During Monday’s press briefing, White House press secretary Sarah Huckabee Sanders asked reporters what they were thankful for.
Newspapers are a business and, like any business, they need customers.
Newsrooms have many traditions, and covering the final moments of political campaigns on election night is one of them.
When I arrived in South Jersey almost four years ago, I spent one-on-one time with each staff member in the newsroom, as has been my habit in every market that I’ve worked.
Five days each week we publish Press editorials on issues and topics that are strongly related to local communities, the region and the state. They appear at the top of the Opinion page.
In August, two journalists in our newsroom teamed up to launch a small project they hoped would humanize a story that had come to resemble a crushing statistical death march: The heroin epidemic.
When I started working in newspaper journalism 38 years ago, some reporters were paid by the column inch for stories still written on typewriters. Blocks of printed text and photos were waxed and pasted together to make pages by guys who several years earlier had been making them from hot lead.
For many decades, the business model for newspapers was the same: publish stories and photos in print, and sell advertising to go around it. Simple.
The digital technology revolution is changing lives, businesses and so much else. No wonder people and companies, including newspapers and other media, are urgently trying to figure out where it is going.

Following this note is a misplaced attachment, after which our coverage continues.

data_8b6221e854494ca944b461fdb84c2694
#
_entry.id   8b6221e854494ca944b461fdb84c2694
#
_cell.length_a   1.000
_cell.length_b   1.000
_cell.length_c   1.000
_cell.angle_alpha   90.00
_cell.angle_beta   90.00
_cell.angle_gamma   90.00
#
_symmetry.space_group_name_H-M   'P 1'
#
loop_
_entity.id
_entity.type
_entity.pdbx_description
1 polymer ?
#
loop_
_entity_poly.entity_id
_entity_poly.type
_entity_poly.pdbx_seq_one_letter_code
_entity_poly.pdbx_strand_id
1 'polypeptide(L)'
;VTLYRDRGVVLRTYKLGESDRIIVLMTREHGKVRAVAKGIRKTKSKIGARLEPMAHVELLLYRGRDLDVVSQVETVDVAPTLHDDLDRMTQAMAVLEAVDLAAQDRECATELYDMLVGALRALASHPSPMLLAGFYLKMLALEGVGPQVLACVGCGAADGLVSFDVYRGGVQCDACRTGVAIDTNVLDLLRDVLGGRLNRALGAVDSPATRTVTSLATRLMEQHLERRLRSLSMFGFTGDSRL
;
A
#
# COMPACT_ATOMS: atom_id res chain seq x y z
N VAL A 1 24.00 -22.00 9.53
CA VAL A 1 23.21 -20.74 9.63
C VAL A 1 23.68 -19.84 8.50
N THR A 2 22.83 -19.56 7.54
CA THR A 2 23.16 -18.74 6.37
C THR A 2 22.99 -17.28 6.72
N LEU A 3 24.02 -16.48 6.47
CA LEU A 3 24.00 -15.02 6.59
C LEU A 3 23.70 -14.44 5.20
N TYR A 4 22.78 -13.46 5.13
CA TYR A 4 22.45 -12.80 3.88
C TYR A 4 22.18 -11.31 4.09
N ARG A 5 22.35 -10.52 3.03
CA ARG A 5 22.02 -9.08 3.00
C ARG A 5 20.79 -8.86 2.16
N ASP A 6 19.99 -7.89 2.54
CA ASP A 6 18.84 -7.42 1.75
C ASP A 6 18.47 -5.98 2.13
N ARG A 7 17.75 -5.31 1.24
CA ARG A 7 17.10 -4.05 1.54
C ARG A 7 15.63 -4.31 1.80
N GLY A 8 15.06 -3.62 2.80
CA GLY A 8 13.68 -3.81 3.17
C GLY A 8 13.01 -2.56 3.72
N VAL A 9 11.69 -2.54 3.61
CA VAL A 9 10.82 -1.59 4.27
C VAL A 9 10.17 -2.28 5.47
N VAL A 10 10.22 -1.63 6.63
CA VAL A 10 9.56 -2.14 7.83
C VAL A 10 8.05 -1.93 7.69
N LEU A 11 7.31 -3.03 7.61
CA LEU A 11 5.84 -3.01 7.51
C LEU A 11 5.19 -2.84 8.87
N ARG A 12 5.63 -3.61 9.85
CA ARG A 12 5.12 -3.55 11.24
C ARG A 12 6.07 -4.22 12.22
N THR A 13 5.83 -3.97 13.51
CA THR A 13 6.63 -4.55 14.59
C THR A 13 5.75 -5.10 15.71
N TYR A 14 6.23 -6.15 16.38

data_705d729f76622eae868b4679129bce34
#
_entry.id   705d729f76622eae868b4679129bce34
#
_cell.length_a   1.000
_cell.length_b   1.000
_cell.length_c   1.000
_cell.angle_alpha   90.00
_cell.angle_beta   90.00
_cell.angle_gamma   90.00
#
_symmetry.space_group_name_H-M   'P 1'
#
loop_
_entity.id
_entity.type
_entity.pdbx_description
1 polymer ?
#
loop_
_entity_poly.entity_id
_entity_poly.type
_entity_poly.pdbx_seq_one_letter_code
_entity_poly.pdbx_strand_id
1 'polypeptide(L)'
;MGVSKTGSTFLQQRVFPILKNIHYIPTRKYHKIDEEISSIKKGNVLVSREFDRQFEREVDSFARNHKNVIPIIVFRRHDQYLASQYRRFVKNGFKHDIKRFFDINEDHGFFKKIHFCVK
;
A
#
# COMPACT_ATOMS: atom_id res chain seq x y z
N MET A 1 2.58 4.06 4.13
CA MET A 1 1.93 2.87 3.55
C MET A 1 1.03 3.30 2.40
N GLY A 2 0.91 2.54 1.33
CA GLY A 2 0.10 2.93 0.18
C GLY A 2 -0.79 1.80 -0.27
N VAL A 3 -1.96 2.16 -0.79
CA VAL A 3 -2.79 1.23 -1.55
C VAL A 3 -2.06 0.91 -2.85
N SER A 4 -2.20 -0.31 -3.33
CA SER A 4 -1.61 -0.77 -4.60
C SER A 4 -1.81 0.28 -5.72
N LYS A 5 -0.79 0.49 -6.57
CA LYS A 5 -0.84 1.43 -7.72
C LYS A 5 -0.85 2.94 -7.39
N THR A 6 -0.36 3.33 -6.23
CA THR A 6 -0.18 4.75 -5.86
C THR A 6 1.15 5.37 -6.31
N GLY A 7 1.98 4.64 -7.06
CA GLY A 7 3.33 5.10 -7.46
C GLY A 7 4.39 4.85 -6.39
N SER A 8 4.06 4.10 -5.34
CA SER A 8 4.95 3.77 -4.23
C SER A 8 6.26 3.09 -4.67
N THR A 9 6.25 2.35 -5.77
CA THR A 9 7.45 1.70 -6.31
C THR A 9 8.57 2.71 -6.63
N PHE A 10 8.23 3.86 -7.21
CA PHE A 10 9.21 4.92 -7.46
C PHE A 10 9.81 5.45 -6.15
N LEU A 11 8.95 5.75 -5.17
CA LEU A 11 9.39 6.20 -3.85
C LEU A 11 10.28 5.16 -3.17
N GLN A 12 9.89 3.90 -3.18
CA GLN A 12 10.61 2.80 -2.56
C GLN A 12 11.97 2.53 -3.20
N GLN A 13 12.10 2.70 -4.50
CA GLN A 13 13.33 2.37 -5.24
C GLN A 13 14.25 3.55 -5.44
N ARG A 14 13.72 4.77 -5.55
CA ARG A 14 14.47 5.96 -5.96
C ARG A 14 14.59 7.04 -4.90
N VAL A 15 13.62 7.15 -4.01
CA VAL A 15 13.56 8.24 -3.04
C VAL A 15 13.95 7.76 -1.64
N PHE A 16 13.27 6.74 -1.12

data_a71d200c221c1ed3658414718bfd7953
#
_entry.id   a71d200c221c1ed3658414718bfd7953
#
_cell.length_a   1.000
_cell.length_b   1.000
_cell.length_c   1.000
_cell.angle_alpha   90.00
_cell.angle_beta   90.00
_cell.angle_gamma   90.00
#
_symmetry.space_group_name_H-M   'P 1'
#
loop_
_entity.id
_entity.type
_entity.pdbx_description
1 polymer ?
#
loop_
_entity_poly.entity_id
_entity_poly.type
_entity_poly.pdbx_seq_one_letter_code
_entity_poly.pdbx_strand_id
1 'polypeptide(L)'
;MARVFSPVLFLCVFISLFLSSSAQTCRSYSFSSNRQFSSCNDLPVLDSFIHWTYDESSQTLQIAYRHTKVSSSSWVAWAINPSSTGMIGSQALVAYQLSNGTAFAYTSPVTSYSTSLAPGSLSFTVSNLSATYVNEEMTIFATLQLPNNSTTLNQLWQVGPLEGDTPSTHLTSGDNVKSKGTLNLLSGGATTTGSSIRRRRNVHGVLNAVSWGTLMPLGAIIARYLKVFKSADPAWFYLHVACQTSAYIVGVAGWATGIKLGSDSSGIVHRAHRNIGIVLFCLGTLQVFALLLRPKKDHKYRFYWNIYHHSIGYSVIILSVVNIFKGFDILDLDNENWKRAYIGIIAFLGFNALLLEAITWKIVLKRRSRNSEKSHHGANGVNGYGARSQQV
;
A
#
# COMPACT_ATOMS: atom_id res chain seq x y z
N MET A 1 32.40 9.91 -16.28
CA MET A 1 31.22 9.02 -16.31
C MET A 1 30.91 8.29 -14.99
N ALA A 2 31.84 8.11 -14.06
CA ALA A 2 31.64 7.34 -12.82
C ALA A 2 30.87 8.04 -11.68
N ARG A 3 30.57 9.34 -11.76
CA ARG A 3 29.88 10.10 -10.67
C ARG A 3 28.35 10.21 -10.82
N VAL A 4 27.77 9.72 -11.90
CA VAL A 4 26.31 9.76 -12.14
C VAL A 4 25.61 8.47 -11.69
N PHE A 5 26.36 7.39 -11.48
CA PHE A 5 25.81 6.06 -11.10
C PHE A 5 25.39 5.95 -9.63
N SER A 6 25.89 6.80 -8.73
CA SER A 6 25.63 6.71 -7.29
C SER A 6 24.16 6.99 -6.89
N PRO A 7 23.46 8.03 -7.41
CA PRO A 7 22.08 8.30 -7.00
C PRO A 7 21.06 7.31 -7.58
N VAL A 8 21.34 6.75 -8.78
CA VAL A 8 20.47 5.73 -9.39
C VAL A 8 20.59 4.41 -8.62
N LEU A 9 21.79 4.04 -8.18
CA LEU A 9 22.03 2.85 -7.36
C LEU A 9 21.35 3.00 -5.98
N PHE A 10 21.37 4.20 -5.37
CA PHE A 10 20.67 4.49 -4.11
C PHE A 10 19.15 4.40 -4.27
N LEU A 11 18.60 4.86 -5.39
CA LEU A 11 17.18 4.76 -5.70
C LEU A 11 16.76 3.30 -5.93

This fall, voters in New Jersey will elect a new governor and new Legislature. They will elect sheriffs and freeholders, mayors and councils and committees, and school board members.
Each day, hundreds of press releases and messages arrive at The Press of Atlantic City newsroom, through the mail, email and phone. Most are from people who want us to cover events, print their letters to the editor or otherwise share their news or opinions.
One of the pillars of the community-wide communication service The Press provides is the guest commentary.
One of my early jobs in the newsroom was working weekend rewrite shifts taking dictation from funeral home directors for the next day’s obituaries.
Earlier this week we published a letter urging support for North Korea, its writer claiming that Kim Jung-un and his ruling party are “a friend of all working class people.” This is about as eccentric as political views get these days, considering the nearly unanimous international consensus…